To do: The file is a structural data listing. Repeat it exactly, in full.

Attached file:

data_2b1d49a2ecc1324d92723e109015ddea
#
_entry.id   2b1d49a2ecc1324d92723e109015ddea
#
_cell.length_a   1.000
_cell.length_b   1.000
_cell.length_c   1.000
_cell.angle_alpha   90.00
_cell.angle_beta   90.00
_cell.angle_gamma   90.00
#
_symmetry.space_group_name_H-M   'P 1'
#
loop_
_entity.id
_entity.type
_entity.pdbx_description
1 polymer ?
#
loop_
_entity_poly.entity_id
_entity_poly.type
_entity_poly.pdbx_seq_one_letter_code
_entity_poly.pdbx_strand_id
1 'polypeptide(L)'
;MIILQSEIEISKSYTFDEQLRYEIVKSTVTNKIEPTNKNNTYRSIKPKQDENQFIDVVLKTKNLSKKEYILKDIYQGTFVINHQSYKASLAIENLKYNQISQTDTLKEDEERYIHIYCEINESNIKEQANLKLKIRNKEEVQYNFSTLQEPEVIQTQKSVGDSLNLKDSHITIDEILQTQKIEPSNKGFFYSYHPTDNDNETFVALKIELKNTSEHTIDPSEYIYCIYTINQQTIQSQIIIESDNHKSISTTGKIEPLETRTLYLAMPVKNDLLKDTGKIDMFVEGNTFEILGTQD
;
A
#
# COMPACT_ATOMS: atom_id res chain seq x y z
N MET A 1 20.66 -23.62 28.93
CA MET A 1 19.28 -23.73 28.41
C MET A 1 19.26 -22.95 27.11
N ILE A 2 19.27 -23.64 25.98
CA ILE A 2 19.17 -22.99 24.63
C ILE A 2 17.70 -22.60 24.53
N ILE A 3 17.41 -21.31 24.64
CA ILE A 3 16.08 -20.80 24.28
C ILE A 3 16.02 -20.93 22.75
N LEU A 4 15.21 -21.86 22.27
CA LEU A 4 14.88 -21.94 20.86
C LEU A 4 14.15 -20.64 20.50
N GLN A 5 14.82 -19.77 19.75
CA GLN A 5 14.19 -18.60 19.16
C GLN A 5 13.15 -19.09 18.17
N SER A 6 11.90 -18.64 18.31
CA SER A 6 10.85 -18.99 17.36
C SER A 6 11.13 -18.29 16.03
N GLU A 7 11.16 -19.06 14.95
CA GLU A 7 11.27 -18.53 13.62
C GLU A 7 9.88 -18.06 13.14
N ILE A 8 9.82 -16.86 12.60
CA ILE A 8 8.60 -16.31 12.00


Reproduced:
data_2b1d49a2ecc1324d92723e109015ddea
#
_entry.id   2b1d49a2ecc1324d92723e109015ddea
#
_cell.length_a   1.000
_cell.length_b   1.000
_cell.length_c   1.000
_cell.angle_alpha   90.00
_cell.angle_beta   90.00
_cell.angle_gamma   90.00
#
_symmetry.space_group_name_H-M   'P 1'
#
loop_
_entity.id
_entity.type
_entity.pdbx_description
1 polymer ?
#
loop_
_entity_poly.entity_id
_entity_poly.type
_entity_poly.pdbx_seq_one_letter_code
_entity_poly.pdbx_strand_id
1 'polypeptide(L)'
;MIILQSEIEISKSYTFDEQLRYEIVKSTVTNKIEPTNKNNTYRSIKPKQDENQFIDVVLKTKNLSKKEYILKDIYQGTFVINHQSYKASLAIENLKYNQISQTDTLKEDEERYIHIYCEINESNIKEQANLKLKIRNKEEVQYNFSTLQEPEVIQTQKSVGDSLNLKDSHITIDEILQTQKIEPSNKGFFYSYHPTDNDNETFVALKIELKNTSEHTIDPSEYIYCIYTINQQTIQSQIIIESDNHKSISTTGKIEPLETRTLYLAMPVKNDLLKDTGKIDMFVEGNTFEILGTQD
;
A
#
# COMPACT_ATOMS: atom_id res chain seq x y z
N MET A 1 20.66 -23.62 28.93
CA MET A 1 19.28 -23.73 28.41
C MET A 1 19.26 -22.95 27.11
N ILE A 2 19.27 -23.64 25.98
CA ILE A 2 19.17 -22.99 24.63
C ILE A 2 17.70 -22.60 24.53
N ILE A 3 17.41 -21.31 24.64
CA ILE A 3 16.08 -20.80 24.28
C ILE A 3 16.02 -20.93 22.75
N LEU A 4 15.21 -21.86 22.27
CA LEU A 4 14.88 -21.94 20.86
C LEU A 4 14.15 -20.64 20.50
N GLN A 5 14.82 -19.77 19.75
CA GLN A 5 14.19 -18.60 19.16
C GLN A 5 13.15 -19.09 18.17
N SER A 6 11.90 -18.64 18.31
CA SER A 6 10.85 -18.99 17.36
C SER A 6 11.13 -18.29 16.03
N GLU A 7 11.16 -19.06 14.95
CA GLU A 7 11.27 -18.53 13.62
C GLU A 7 9.88 -18.06 13.14
N ILE A 8 9.82 -16.86 12.60
CA ILE A 8 8.60 -16.31 12.00